June 23, 2011 - Roma Pavilion at the Venice Biennale - Call the Witness: Digital Venue
June 23, 2011

Call the Witness: Digital Venue

“Call the Witness,” Roma Pavilion, installation view in Palazzo Zorzi, Venice with detail of Aernout Mik’s Exhibition architecture (After Constant’s “Design for a Gypsy Camp”), 2011, photo: Victor Nieuwenhuys.

Digital Venue:

1 June–9 October 2011

Palazzo Zorzi
UNESCO Venice Office
Castello 4930

Open Society Foundations

Realized by:
BAK, basis voor actuele kunst

Artistic Director:
Maria Hlavajova

The Roma Pavilion and its project Call the Witness, a critically acclaimed collateral event in the framework of the 54th International Art Exhibition – La Biennale di Venezia 2011, is now accessible via its Digital Venue www.callthewitness.net, a dynamic online site realized in parallel to the physical exhibition venue in the Palazzo Zorzi, UNESCO Venice Office.

The Roma Pavilion came to life through a three-day series of testimonies—art works, performances, conversations, statements, and readings by artists, thinkers, and activists of both Roma and non-Roma origin, delivered in the course of the Venice Biennale preview days on 1, 2, and 3 June 2011. The contributors bore witness to the injustices against and hardships of the Roma people in contemporary Europe. Equally they shared diverse experiences of overcoming discrimination, a commitment to activism and the fight for human rights, community solidarity, and artistic achievements. Collectively offering both an empowering imaginary and a plea for realizing a future world that would embrace differences through the measure of equality, the testimonies were filmed and then gradually added to both the physical exhibition on view in the Palazzo Zorzi, Venice and simultaneously to the project’s Digital Venue, where they can now be viewed online in their entirety.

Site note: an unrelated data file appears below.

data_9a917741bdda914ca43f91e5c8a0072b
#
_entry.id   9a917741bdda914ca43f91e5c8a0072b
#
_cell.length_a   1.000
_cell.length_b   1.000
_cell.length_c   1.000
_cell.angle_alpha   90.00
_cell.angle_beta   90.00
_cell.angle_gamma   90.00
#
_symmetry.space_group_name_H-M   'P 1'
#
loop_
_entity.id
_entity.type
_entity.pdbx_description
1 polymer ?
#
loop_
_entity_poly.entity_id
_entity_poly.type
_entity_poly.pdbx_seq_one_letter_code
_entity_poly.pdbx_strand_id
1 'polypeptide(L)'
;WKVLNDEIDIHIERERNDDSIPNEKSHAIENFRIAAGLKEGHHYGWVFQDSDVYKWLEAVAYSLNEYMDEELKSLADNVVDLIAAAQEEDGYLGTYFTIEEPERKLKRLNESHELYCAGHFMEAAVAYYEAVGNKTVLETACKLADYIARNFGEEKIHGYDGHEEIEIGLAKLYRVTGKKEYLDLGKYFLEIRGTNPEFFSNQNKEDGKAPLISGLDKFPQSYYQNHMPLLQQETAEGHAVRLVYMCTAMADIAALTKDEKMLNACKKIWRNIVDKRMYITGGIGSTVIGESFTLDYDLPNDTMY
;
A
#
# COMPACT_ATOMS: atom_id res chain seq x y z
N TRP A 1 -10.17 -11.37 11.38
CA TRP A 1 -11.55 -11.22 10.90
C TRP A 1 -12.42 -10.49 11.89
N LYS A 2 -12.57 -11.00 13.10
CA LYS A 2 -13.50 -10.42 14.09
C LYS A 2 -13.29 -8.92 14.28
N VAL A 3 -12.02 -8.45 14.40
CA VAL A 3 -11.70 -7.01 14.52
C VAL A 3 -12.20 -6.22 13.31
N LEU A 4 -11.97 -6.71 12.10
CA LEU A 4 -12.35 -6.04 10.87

The Roma Pavilion in Venice was built as a site for artistic experimentation and generosity, a space for art, thinking, and action proposed against the harsh political realities all around us. It is conceptually based on the (unrealized) design for a “nomadic settlement” by Dutch artist Constant (1920–2005) from the 1950s, which was inspired by a fellow artist who, in a remarkable gesture of hospitality, offered the use of his land to Roma families driven from the Italian city of Alba.If we have learned anything from recent political events, it is that shockingly little has changed in the attitude of the so-called democratic governments in Europe in their relationship to the Roma, whose fate can be linked to immigrants and refugees, for example. In light of these political and social realities, the project of the Roma Pavilion aimed at recovering some of this artistic responsibility for our generation.

The archive that can be encountered in the project’s Digital Venue is an essential document of the intensity of the testimonies, and provides insights into the remarkable physical site where the project developed, evolving as it did beyond the formats of traditional exhibition-making as a contingent, makeshift, dynamic, and unfolding forum of solidarity.